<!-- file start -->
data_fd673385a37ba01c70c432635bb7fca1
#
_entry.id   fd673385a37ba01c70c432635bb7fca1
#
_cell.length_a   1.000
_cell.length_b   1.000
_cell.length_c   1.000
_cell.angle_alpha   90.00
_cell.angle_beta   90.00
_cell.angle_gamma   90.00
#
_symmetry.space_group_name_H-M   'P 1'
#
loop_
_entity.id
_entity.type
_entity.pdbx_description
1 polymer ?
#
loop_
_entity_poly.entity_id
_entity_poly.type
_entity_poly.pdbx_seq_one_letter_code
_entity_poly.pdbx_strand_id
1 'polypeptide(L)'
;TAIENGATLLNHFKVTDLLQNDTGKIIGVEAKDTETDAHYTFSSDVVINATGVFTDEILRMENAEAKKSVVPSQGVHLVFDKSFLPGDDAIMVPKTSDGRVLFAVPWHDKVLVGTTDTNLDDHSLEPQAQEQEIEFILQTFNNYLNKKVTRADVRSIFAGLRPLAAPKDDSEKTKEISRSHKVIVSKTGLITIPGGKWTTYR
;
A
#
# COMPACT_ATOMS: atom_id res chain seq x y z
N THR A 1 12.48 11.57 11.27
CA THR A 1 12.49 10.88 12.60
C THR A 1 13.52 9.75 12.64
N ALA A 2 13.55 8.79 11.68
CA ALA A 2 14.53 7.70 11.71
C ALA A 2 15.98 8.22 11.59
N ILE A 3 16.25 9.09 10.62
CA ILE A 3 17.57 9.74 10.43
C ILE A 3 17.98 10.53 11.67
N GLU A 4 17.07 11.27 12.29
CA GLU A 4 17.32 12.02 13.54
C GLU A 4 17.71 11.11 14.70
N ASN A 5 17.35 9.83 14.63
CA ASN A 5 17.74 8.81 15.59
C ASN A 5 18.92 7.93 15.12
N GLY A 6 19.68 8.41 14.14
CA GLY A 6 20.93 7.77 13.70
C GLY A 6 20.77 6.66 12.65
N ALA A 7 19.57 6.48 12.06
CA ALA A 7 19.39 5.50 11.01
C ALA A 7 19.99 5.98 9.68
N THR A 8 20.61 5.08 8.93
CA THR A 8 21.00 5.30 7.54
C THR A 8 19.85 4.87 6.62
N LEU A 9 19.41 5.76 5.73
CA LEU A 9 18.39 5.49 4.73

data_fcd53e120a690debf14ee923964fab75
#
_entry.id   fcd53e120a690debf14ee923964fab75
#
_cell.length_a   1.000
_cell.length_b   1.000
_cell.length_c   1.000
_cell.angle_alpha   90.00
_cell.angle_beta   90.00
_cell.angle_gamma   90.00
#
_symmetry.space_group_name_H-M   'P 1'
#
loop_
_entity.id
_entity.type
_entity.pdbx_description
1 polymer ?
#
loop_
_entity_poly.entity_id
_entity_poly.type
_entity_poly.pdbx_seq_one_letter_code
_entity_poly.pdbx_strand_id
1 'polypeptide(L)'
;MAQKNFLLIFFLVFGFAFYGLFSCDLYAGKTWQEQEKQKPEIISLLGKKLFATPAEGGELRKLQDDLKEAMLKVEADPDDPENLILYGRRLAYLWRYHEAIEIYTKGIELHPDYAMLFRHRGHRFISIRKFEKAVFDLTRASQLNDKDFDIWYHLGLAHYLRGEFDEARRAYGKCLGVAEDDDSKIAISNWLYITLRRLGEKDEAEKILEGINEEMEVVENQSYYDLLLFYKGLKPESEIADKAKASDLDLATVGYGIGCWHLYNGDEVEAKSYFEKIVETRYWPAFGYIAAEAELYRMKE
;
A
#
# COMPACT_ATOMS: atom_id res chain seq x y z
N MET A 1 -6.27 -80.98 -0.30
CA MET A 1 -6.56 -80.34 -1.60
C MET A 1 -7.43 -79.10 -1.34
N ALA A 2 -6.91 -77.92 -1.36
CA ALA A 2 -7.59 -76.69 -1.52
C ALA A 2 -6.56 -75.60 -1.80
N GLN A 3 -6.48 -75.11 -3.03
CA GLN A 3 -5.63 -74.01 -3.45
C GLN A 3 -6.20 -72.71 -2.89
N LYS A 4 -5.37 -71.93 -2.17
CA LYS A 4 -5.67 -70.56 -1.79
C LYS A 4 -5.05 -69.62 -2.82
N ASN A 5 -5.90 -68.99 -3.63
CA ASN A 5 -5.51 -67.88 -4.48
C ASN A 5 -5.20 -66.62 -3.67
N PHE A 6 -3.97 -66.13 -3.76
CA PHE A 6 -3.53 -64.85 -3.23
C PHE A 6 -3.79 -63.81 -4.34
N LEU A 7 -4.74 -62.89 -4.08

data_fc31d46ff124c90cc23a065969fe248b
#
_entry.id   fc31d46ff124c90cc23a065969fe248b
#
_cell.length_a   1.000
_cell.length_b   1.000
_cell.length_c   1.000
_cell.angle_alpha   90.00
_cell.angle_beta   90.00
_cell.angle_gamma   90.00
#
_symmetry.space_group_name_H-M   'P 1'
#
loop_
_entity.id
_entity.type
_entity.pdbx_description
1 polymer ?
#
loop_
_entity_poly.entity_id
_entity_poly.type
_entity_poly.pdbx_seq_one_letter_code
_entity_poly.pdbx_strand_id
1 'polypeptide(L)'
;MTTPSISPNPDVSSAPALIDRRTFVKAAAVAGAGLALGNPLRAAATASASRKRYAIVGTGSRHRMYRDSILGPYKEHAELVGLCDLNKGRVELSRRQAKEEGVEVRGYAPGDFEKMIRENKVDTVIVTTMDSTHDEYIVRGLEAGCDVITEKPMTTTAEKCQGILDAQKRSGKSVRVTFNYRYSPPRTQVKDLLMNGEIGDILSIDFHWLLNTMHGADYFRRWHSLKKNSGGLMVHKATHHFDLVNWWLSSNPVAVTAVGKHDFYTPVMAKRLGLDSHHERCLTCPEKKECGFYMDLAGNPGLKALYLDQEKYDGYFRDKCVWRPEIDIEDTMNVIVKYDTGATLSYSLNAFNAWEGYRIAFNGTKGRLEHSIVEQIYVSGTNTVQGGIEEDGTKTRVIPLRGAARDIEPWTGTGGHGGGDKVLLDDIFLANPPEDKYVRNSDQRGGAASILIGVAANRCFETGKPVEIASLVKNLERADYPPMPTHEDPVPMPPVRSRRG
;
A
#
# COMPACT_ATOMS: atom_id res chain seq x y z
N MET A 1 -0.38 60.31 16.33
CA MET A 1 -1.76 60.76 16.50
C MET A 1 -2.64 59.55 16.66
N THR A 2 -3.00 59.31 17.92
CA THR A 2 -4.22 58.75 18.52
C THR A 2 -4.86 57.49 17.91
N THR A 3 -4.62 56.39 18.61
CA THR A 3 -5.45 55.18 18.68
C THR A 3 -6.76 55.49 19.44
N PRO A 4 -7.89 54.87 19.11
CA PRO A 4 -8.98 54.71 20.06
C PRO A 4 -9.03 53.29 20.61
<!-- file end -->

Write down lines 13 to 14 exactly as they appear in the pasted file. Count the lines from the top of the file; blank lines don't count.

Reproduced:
#
loop_